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Say I have a web service with a method MyWebServiceMethod(string passedValue).

The web service calls a method MyServiceMethod(string passedValue) where the value from the web service is passed along.

The service calls a repository method MyRepositoryMethod(string passedValue) where again, the value from the service is passed along.

I hope that is clear enough. I can post code if need be.

My question is around null argument checking.

Should I check passedValue and throw an exception in:

  1. The Web Service
  2. The Service
  3. The Repository

Obviously, if passedValue is null in the web service, the following methods will never get invoked but should I check in case the solution changes in the future?

Edit

I should have said that I don't expect null to ever be a valid value.

Also, My worry in these situations is that someone may change the web service or create another client with no argument checking that will call the service with invalid arguments. So I tend to think the checking should be in both places. Then I think of YAGNI and wonder if we should cross that bridge when we come to it.

What is considered best practice in these situations?

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migrated from stackoverflow.com May 15 '13 at 16:18

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I would check it in your business layer that way even if the solution changes later it is at the highest level and would not need changing. –  AliK May 15 '13 at 13:35
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8 Answers

2 solutions : - null is or may become a valid value for your service. In that case you have to pass it along your stack. - If null value is forbidden, the basic validation is better at the upper level (webservice) to avoid unnecessary calls.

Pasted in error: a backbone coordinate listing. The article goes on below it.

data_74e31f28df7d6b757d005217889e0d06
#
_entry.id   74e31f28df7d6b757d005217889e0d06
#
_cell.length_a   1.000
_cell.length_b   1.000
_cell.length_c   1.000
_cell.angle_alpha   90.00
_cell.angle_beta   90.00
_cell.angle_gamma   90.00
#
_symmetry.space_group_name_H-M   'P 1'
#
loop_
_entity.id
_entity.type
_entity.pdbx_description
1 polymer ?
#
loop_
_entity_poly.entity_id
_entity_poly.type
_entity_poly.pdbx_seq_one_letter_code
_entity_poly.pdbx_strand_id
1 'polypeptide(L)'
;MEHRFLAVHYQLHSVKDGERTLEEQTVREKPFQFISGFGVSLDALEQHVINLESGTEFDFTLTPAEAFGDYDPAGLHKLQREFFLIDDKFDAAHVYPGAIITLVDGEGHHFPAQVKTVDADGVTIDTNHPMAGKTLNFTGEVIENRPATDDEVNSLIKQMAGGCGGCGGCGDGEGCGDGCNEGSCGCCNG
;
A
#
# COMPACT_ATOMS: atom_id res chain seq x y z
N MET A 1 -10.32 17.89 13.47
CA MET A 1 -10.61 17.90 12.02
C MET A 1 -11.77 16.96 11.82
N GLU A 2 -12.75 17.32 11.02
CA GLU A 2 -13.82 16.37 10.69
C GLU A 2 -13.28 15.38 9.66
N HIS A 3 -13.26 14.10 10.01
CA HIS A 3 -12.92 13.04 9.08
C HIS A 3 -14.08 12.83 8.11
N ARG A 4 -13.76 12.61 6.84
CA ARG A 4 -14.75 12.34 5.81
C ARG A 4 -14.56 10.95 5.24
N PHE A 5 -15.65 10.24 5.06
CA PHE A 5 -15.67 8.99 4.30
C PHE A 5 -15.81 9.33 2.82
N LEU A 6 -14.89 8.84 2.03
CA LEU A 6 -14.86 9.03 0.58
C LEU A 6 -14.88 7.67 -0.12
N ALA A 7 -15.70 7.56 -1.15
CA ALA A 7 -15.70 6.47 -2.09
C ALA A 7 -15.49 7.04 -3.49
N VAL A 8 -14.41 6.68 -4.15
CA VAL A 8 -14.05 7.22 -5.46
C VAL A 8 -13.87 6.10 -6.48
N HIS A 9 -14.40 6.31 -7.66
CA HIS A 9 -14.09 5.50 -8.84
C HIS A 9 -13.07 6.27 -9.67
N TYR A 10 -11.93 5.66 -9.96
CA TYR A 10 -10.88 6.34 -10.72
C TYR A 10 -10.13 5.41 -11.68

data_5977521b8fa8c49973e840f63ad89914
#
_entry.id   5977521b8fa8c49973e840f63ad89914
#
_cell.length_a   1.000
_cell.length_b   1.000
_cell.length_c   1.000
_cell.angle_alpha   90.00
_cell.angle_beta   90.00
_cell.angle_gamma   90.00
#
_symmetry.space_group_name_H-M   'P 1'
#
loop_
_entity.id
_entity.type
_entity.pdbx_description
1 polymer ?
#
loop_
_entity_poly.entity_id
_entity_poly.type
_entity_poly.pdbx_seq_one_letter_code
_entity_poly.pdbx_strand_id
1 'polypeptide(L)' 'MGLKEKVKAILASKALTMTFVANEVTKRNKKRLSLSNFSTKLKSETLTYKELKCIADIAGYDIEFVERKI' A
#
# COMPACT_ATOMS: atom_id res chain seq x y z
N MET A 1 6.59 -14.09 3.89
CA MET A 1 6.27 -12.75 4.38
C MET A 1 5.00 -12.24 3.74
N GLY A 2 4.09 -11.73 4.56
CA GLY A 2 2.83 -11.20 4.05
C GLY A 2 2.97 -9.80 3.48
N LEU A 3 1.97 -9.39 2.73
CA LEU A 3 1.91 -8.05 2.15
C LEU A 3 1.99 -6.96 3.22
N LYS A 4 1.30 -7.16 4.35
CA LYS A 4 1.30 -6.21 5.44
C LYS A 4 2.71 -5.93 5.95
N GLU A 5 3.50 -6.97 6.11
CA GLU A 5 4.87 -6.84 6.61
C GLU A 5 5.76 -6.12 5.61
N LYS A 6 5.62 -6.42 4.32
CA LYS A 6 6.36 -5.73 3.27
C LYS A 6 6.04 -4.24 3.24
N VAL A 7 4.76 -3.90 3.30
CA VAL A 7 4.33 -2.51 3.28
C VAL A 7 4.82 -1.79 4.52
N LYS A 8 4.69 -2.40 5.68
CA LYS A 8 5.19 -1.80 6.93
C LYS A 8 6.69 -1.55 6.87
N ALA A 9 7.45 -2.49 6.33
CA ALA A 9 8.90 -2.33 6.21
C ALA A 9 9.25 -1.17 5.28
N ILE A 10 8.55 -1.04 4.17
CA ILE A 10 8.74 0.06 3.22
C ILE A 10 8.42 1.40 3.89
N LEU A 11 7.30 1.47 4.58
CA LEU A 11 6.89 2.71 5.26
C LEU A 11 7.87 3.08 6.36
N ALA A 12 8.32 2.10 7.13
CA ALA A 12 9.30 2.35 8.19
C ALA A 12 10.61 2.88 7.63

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Given the case, that you have a method that only calls another method and passes the arguments, at that point it is not necessary to check if a variable is null. When the repository is called, you have to decide if null is a valid value or not. If not not, you have to test your variable against null and throw an exception.

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If null is not valid on the web service, then check it in the web service.

If it ever becomes valid, update the code. Don't worry about implementing things that do not currently exist and you don't know if they ever will exist.

You already know that null is invalid, so catch it immediately.

If there's only one parameter and null becomes valid you may just want to create a parameterless method as an option in the future so that your user won't need to pass null to get the functionality they need.

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As long as a "layer" expose a public interface with a contract, the null value should be checked. So in your case you should have 3 null checks. This will allow you to be fool proof if MyServiceMethod or MyRepositoryMethod are invoked from somewhere else.